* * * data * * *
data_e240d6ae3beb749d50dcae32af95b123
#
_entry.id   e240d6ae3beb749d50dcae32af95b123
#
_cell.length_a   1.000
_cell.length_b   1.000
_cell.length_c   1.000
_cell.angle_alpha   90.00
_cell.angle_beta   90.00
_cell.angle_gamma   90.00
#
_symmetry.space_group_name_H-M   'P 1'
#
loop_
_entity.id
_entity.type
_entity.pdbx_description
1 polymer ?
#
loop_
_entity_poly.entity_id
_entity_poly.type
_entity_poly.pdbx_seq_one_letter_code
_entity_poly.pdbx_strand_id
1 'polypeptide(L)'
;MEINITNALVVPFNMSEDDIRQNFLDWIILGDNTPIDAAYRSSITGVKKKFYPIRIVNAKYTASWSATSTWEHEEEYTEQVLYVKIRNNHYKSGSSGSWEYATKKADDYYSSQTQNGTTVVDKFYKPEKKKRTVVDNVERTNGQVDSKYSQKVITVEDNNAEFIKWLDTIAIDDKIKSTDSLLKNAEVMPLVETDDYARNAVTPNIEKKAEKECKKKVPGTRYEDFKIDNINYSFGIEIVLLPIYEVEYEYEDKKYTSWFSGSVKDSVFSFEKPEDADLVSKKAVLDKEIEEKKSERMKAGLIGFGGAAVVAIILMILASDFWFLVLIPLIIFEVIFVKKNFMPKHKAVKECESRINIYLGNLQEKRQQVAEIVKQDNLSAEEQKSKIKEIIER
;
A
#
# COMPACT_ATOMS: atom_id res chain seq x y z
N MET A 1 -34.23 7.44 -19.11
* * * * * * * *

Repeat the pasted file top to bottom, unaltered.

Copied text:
data_e240d6ae3beb749d50dcae32af95b123
#
_entry.id   e240d6ae3beb749d50dcae32af95b123
#
_cell.length_a   1.000
_cell.length_b   1.000
_cell.length_c   1.000
_cell.angle_alpha   90.00
_cell.angle_beta   90.00
_cell.angle_gamma   90.00
#
_symmetry.space_group_name_H-M   'P 1'
#
loop_
_entity.id
_entity.type
_entity.pdbx_description
1 polymer ?
#
loop_
_entity_poly.entity_id
_entity_poly.type
_entity_poly.pdbx_seq_one_letter_code
_entity_poly.pdbx_strand_id
1 'polypeptide(L)'
;MEINITNALVVPFNMSEDDIRQNFLDWIILGDNTPIDAAYRSSITGVKKKFYPIRIVNAKYTASWSATSTWEHEEEYTEQVLYVKIRNNHYKSGSSGSWEYATKKADDYYSSQTQNGTTVVDKFYKPEKKKRTVVDNVERTNGQVDSKYSQKVITVEDNNAEFIKWLDTIAIDDKIKSTDSLLKNAEVMPLVETDDYARNAVTPNIEKKAEKECKKKVPGTRYEDFKIDNINYSFGIEIVLLPIYEVEYEYEDKKYTSWFSGSVKDSVFSFEKPEDADLVSKKAVLDKEIEEKKSERMKAGLIGFGGAAVVAIILMILASDFWFLVLIPLIIFEVIFVKKNFMPKHKAVKECESRINIYLGNLQEKRQQVAEIVKQDNLSAEEQKSKIKEIIER
;
A
#
# COMPACT_ATOMS: atom_id res chain seq x y z
N MET A 1 -34.23 7.44 -19.11